Primary Sources: Workshops in American History
In this workshop, 12 high school history teachers explore the use of primary-source documents in the research and interpretation of American history. The programs feature informal lectures by prominent historians on pivotal events from the settlement of Jamestown to the Korean conflict and the Cold War.
The topics relate to programs from Annenberg/CPB’s instructional series A Biography of America, which can be viewed in coordination with this workshop.
1. The Virginia Company: America’s Corporate Beginnings Tells the story of Jamestown, a less-than-successful example of America’s capitalist beginnings and a colony as a business operation. Coordinated with A Biography of America program 2: English Settlement.
2. Common Sense and the American Revolution: The Power of the Printed Word Explores the power and importance of America’s first “best-seller.” Using the language of ordinary people, Thomas Paine’s Common Sense called for revolution, challenging many assumptions about government and the colonies’ relationship with England. Coordinated with A Biography of America program 4: The Coming of Independence.
3. The Lowell System: Women in a New Industrial Society In the earliest days of American industry, the Boston Manufacturing Company created an innovative, single-location manufacturing enterprise at Lowell that depended on the recruitment of female mill workers. Coordinated with A Biography of America program 7: The Rise of Capitalism.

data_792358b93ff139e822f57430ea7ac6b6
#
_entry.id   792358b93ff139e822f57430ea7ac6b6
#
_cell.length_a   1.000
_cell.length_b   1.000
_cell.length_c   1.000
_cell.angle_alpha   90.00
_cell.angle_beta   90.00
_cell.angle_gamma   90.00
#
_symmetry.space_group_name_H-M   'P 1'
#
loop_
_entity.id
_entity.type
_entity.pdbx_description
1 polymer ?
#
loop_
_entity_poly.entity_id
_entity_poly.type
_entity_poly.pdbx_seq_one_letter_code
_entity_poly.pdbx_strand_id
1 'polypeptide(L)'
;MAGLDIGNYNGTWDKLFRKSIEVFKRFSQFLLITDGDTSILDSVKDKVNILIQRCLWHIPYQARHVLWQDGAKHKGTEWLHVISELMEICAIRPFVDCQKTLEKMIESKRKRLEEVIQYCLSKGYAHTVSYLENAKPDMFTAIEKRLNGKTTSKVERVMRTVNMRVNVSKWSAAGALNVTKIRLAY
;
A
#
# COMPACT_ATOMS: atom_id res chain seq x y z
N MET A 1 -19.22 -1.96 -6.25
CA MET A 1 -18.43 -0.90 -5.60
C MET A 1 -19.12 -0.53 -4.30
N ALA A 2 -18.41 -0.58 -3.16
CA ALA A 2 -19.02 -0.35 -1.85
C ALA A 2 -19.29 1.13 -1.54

4. Concerning Emancipation: Who Freed the Slaves? Examines the role of the enslaved in bringing about the end of slavery in the United States. Coordinated with A Biography of America programs 10: The Coming of the Civil War and 11: The Civil War.
5. Cans, Coal, and Corporations: The 1893 World’s Columbian Exposition Intrastate transportation and industrial technology exploded in the second half of the nineteenth century, creating a new vision of America. Coordinated with A Biography of America program 15: The New City.
6. The Census: Who We Think We Are A selection of Census forms over the past 200 years shows how categories of race and ethnicity not only reflect, but can shape and sometimes obscure, America’s ideas of racial identity. Coordinated with A Biography of America program 19: A Vital Progressivism.
7. Disease and History: Typhoid Mary and the Search for Perfect Control Looks at the history of infectious disease in America — particularly typhoid, diphtheria, and polio — and their “conquest” by medical research and public health regulation. Coordinated with A Biography of America program 15: The New City.
8. Korea and the Cold War: A Case Study Looks at the first use of military force under the Truman Doctrine, and the Korean War as the first practical manifestation of America’s Cold War “containment” policy. Coordinated with A Biography of America program 23: The Fifties.
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